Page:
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If you grew up reading comic books in the 1990s, then chances are that you picked up a comic or two that was drawn by Joe Madureira. One of the hottest artists at the time, Joe Mad’s pencils were the bridge between the burgeoning adoption of anime in the west and classic comic book art. Madureira’s art was incredibly distinct, a visual guitar solo of action and style that no one else in the industry could replicate.

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It wasn’t long before Madureira struck out on his own and started work on Battle Chasers, a fantasy steampunk series of comic books with the publishing schedule of James Cameron’s Avatar’s sequels. Battle Chasers would eventually cease printing after nine issues and a prelude, a pity really because the series had potential. A combination of all things arcaney and steamy, it wore its RPG influences proudly on its giant oversized gloves. It was fun, brief and colourful.

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But far from dead.

THQ Nordic has plans for the franchise, and they include a new stab at reviving the property in Battle Chasers: Night War. A game which has brought the franchise back full circle to its roots as a tale of swords and steam. Imagine the bastard child of an SNES Final Fantasy game and Darksiders (another Joe Mad product of insane art direction), and you’d have Battle Chasers: Night War.

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It plays out like a classic JRPG, favouring strategy and making your turns count in the thick of battle. The build that we got our hands on featured three familiar faces from the comics: Naive Gully and her staggeringly massive gloves of power that can deliver Macho Man-level elbow drops, Garrett the swordsman without a personality and Calibretto, a towering combination of mechanical magic with a soft heart. Cute.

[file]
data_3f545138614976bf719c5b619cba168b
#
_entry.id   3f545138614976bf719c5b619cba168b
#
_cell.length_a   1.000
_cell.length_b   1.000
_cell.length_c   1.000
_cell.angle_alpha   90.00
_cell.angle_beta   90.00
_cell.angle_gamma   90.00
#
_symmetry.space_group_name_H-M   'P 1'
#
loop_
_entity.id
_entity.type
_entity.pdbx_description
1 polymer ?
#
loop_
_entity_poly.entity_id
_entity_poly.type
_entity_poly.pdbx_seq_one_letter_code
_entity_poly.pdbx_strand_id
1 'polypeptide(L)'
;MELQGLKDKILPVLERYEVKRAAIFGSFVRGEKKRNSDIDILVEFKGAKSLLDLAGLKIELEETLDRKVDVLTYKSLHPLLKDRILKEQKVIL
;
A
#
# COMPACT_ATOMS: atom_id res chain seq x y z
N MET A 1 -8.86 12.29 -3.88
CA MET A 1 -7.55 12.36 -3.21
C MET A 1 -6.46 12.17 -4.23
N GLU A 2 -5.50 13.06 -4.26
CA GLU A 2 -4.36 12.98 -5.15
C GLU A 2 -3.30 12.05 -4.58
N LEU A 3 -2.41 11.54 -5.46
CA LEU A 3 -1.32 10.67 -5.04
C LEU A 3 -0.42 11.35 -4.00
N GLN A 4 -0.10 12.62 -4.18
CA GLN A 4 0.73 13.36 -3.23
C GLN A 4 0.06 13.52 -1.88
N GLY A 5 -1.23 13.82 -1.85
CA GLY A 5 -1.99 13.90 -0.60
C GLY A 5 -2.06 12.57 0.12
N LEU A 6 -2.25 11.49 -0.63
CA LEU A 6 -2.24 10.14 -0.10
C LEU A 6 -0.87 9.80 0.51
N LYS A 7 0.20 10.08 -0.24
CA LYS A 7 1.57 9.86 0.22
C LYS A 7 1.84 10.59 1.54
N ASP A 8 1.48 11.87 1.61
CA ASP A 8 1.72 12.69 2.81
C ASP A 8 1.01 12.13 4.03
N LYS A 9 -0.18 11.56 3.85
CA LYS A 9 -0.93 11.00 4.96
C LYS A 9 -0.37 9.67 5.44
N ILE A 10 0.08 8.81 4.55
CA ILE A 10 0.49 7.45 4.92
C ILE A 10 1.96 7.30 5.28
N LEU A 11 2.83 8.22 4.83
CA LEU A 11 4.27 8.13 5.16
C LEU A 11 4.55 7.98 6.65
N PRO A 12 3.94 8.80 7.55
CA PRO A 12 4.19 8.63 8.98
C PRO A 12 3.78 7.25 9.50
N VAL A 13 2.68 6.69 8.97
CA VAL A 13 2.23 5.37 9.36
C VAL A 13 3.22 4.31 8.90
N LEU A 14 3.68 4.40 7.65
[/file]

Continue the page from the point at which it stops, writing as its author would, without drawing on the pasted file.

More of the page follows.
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There’ll be six characters to use in battle once Battle Chasers kicks off properly, but the three on offer did a decent job of leveraging out standard JRPG ideas and techniques: Quick attacks, defensive stratagems and more brutal brouhaha barrages. All well and fine, the kind of gameplay that you’d expect from a mid-budget title.

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Every attack earns points towards an Overcharge meter for over the top Battle Burst attacks, and encounters were over as soon as they started like some sort of Pokémon game with more knives and poison. Again, all standard stuff but with an edge that leans to wards making familiar mechanics as uncluttered as possible. So where does Battle Chasers find its identity? By actually dragging these mechanics kicking and screaming into the modern world.

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There’s a certain sense of risk and reward at play here, options which reward players for taking a chance and spending their time on Battle Chasers. There’s nothing worse than a game that wastes and insults your time, something that Battle Chasers seems keenly aware of with its setup. Battles make use of a mana system that encourages abilities to be used despite their cost, Overcharge attacks are colourful round-deciders and crafting the gear needed to survive a dungeon feels natural. At least in the slice we were given to play.

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All that, and it looks stunning. Powerhouse animation has managed to give Joe Madureira’s art even more life than usual, resulting in one of the finest-looking RPGs of the year. If the rest of Battle Chasers: Night War plays as good as it looks, we could have a serious contender on our hands here for the biggest surprise of the year.

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Darryn Bonthuys

Something wrong gentlemen? You come here prepared to read the words of a madman, and instead found a lunatic obsessed with comics, Batman and Raul Julia's M Bison performance in the 1994 Street Fighter movie? Fine! Keep your bio! In fact, now might be a good time to pray to it!

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